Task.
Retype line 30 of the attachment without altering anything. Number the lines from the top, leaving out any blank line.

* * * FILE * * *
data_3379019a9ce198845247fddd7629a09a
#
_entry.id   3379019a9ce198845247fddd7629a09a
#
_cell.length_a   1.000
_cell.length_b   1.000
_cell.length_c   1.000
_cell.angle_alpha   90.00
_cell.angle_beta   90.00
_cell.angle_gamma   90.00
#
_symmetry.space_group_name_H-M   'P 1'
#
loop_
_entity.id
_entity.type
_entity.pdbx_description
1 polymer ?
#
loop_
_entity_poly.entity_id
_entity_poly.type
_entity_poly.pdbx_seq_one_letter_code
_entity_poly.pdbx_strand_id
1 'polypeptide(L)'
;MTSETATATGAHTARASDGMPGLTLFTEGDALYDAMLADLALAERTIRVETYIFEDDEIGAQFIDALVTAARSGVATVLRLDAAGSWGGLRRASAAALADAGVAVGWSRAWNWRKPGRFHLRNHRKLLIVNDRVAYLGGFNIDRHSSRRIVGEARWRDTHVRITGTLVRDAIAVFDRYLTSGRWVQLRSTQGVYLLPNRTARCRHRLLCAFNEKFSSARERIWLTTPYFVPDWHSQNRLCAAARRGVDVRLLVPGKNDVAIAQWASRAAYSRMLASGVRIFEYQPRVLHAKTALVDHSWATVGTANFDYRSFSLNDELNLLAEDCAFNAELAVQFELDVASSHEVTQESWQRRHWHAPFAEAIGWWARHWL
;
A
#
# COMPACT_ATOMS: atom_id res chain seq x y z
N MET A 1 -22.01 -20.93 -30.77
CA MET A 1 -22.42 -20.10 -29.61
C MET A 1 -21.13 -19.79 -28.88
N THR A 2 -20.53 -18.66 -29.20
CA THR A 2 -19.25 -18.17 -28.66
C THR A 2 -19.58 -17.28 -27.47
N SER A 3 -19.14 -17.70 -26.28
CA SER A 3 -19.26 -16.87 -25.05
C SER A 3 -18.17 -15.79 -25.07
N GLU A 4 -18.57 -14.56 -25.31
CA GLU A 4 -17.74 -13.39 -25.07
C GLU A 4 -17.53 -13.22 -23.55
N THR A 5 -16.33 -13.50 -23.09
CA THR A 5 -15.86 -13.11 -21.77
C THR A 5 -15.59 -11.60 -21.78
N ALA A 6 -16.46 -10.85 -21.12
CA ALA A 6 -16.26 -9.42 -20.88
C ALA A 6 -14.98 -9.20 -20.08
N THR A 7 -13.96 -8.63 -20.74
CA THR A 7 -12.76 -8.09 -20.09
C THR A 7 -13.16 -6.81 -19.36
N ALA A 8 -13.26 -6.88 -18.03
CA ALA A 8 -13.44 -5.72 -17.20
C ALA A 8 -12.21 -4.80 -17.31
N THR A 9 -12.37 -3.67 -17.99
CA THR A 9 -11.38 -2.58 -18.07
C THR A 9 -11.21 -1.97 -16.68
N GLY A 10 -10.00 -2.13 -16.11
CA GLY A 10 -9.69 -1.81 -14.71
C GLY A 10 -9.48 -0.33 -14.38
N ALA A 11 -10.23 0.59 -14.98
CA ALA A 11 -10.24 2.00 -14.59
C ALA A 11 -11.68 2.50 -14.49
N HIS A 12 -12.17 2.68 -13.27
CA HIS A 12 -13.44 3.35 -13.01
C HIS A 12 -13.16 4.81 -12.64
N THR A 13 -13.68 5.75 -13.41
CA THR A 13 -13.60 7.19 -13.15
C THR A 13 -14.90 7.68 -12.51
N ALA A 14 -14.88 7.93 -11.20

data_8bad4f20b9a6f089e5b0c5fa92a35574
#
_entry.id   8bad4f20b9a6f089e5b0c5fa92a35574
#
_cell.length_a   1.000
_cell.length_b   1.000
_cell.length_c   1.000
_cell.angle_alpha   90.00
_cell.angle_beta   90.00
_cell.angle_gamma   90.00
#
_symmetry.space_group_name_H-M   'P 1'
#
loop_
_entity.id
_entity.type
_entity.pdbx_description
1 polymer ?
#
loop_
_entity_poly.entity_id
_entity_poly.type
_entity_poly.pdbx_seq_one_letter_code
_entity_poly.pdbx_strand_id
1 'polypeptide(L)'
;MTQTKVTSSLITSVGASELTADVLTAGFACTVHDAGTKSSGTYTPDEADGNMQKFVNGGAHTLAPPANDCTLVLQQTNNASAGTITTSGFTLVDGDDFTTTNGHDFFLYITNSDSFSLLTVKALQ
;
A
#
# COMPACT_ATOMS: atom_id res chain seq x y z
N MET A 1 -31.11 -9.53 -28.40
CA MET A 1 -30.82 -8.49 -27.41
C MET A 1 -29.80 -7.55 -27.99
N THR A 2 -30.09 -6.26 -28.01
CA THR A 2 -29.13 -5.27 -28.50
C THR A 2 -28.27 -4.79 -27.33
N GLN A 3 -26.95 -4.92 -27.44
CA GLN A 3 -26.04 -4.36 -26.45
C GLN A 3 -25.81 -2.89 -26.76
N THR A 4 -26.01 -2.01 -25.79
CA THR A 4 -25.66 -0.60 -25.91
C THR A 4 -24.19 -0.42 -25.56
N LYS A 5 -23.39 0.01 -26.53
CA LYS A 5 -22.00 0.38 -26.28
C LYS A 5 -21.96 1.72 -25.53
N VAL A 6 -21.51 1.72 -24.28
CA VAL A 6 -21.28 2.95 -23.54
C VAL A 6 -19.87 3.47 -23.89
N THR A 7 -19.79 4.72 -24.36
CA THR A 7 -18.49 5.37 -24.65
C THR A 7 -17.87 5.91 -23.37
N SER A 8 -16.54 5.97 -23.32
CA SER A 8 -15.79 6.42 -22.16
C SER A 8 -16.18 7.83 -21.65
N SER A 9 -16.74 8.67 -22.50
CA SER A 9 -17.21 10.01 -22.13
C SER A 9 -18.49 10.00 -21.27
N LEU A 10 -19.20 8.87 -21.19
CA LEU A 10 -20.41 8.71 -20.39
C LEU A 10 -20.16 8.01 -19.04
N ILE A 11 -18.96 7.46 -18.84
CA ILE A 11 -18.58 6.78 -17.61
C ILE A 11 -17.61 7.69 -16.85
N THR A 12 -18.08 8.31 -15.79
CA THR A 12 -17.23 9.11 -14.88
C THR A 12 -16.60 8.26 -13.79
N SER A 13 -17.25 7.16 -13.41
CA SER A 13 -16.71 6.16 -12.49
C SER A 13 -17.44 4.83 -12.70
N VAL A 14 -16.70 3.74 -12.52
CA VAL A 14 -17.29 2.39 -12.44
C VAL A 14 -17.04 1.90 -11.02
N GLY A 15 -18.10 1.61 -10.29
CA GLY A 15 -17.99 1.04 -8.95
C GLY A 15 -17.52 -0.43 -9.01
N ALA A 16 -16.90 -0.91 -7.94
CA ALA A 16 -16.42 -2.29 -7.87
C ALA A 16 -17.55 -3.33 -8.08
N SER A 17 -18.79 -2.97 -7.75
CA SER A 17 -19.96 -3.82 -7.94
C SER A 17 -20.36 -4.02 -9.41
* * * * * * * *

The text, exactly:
# COMPACT_ATOMS: atom_id res chain seq x y z